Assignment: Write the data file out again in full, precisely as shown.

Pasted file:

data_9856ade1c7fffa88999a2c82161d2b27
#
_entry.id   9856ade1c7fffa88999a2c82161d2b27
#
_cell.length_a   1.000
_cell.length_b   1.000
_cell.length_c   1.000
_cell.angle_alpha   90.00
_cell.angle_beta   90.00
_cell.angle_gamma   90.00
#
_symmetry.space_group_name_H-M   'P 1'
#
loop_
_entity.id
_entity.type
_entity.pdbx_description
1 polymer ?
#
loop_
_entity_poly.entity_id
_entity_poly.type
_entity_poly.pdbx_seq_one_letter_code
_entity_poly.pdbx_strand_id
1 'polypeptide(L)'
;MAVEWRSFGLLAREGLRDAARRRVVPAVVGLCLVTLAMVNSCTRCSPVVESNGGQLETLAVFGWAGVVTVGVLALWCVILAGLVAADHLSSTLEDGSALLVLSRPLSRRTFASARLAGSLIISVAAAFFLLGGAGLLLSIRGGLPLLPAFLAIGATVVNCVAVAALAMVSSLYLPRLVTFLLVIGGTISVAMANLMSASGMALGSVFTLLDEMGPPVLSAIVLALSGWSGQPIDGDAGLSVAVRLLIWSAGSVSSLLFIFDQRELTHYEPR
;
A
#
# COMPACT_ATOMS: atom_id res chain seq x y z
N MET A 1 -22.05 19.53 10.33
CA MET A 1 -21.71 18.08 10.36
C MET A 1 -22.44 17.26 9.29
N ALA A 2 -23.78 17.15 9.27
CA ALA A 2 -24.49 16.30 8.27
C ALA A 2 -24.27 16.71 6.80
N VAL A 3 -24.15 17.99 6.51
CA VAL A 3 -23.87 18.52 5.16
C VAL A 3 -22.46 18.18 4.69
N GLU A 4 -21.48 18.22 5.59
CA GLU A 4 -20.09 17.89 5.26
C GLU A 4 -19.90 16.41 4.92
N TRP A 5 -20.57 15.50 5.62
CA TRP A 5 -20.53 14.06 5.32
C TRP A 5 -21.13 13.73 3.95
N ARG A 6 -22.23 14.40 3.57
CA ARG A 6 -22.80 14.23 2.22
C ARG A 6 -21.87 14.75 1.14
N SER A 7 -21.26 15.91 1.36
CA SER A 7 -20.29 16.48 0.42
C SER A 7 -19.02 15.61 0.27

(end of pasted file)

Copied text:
data_9856ade1c7fffa88999a2c82161d2b27
#
_entry.id   9856ade1c7fffa88999a2c82161d2b27
#
_cell.length_a   1.000
_cell.length_b   1.000
_cell.length_c   1.000
_cell.angle_alpha   90.00
_cell.angle_beta   90.00
_cell.angle_gamma   90.00
#
_symmetry.space_group_name_H-M   'P 1'
#
loop_
_entity.id
_entity.type
_entity.pdbx_description
1 polymer ?
#
loop_
_entity_poly.entity_id
_entity_poly.type
_entity_poly.pdbx_seq_one_letter_code
_entity_poly.pdbx_strand_id
1 'polypeptide(L)'
;MAVEWRSFGLLAREGLRDAARRRVVPAVVGLCLVTLAMVNSCTRCSPVVESNGGQLETLAVFGWAGVVTVGVLALWCVILAGLVAADHLSSTLEDGSALLVLSRPLSRRTFASARLAGSLIISVAAAFFLLGGAGLLLSIRGGLPLLPAFLAIGATVVNCVAVAALAMVSSLYLPRLVTFLLVIGGTISVAMANLMSASGMALGSVFTLLDEMGPPVLSAIVLALSGWSGQPIDGDAGLSVAVRLLIWSAGSVSSLLFIFDQRELTHYEPR
;
A
#
# COMPACT_ATOMS: atom_id res chain seq x y z
N MET A 1 -22.05 19.53 10.33
CA MET A 1 -21.71 18.08 10.36
C MET A 1 -22.44 17.26 9.29
N ALA A 2 -23.78 17.15 9.27
CA ALA A 2 -24.49 16.30 8.27
C ALA A 2 -24.27 16.71 6.80
N VAL A 3 -24.15 17.99 6.51
CA VAL A 3 -23.87 18.52 5.16
C VAL A 3 -22.46 18.18 4.69
N GLU A 4 -21.48 18.22 5.59
CA GLU A 4 -20.09 17.89 5.26
C GLU A 4 -19.90 16.41 4.92
N TRP A 5 -20.57 15.50 5.62
CA TRP A 5 -20.53 14.06 5.32
C TRP A 5 -21.13 13.73 3.95
N ARG A 6 -22.23 14.40 3.57
CA ARG A 6 -22.80 14.23 2.22
C ARG A 6 -21.87 14.75 1.14
N SER A 7 -21.26 15.91 1.36
CA SER A 7 -20.29 16.48 0.42
C SER A 7 -19.02 15.61 0.27